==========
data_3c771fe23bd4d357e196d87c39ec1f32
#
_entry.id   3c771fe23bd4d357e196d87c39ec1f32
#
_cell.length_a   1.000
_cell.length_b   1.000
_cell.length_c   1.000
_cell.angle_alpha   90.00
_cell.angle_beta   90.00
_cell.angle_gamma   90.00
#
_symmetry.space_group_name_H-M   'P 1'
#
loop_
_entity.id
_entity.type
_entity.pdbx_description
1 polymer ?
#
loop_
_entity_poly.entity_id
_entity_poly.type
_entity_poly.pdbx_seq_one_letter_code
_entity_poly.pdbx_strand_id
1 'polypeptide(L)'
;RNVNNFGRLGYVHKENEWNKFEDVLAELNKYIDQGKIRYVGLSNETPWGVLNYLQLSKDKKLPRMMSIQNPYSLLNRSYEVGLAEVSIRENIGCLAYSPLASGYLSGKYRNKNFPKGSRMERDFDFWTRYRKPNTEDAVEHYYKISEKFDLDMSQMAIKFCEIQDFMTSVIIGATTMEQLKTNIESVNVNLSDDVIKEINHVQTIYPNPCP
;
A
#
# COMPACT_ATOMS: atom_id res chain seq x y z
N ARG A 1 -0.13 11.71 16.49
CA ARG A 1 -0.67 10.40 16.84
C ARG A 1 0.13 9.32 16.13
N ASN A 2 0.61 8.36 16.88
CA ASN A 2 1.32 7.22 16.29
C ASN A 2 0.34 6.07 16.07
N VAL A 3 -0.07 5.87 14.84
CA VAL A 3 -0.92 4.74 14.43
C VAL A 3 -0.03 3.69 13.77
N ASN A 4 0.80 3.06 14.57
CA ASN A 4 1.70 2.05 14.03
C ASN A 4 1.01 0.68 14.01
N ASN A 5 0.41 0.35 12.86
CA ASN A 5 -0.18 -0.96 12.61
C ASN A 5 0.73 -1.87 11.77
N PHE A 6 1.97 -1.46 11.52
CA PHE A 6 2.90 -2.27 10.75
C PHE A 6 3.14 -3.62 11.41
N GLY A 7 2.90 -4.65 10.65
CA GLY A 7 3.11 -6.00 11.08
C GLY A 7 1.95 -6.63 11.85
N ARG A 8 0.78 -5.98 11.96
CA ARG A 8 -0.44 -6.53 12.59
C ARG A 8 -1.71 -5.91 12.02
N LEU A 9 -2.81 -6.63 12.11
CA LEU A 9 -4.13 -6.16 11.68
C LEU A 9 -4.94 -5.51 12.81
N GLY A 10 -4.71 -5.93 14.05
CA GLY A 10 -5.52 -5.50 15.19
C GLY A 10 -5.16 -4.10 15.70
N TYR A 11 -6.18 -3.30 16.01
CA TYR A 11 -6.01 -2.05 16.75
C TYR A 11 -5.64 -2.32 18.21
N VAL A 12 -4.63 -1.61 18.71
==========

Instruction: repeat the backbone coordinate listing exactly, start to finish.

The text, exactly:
data_3c771fe23bd4d357e196d87c39ec1f32
#
_entry.id   3c771fe23bd4d357e196d87c39ec1f32
#
_cell.length_a   1.000
_cell.length_b   1.000
_cell.length_c   1.000
_cell.angle_alpha   90.00
_cell.angle_beta   90.00
_cell.angle_gamma   90.00
#
_symmetry.space_group_name_H-M   'P 1'
#
loop_
_entity.id
_entity.type
_entity.pdbx_description
1 polymer ?
#
loop_
_entity_poly.entity_id
_entity_poly.type
_entity_poly.pdbx_seq_one_letter_code
_entity_poly.pdbx_strand_id
1 'polypeptide(L)'
;RNVNNFGRLGYVHKENEWNKFEDVLAELNKYIDQGKIRYVGLSNETPWGVLNYLQLSKDKKLPRMMSIQNPYSLLNRSYEVGLAEVSIRENIGCLAYSPLASGYLSGKYRNKNFPKGSRMERDFDFWTRYRKPNTEDAVEHYYKISEKFDLDMSQMAIKFCEIQDFMTSVIIGATTMEQLKTNIESVNVNLSDDVIKEINHVQTIYPNPCP
;
A
#
# COMPACT_ATOMS: atom_id res chain seq x y z
N ARG A 1 -0.13 11.71 16.49
CA ARG A 1 -0.67 10.40 16.84
C ARG A 1 0.13 9.32 16.13
N ASN A 2 0.61 8.36 16.88
CA ASN A 2 1.32 7.22 16.29
C ASN A 2 0.34 6.07 16.07
N VAL A 3 -0.07 5.87 14.84
CA VAL A 3 -0.92 4.74 14.43
C VAL A 3 -0.03 3.69 13.77
N ASN A 4 0.80 3.06 14.57
CA ASN A 4 1.70 2.05 14.03
C ASN A 4 1.01 0.68 14.01
N ASN A 5 0.41 0.35 12.86
CA ASN A 5 -0.18 -0.96 12.61
C ASN A 5 0.73 -1.87 11.77
N PHE A 6 1.97 -1.46 11.52
CA PHE A 6 2.90 -2.27 10.75
C PHE A 6 3.14 -3.62 11.41
N GLY A 7 2.90 -4.65 10.65
CA GLY A 7 3.11 -6.00 11.08
C GLY A 7 1.95 -6.63 11.85
N ARG A 8 0.78 -5.98 11.96
CA ARG A 8 -0.44 -6.53 12.59
C ARG A 8 -1.71 -5.91 12.02
N LEU A 9 -2.81 -6.63 12.11
CA LEU A 9 -4.13 -6.16 11.68
C LEU A 9 -4.94 -5.51 12.81
N GLY A 10 -4.71 -5.93 14.05
CA GLY A 10 -5.52 -5.50 15.19
C GLY A 10 -5.16 -4.10 15.70
N TYR A 11 -6.18 -3.30 16.01
CA TYR A 11 -6.01 -2.05 16.75
C TYR A 11 -5.64 -2.32 18.21
N VAL A 12 -4.63 -1.61 18.71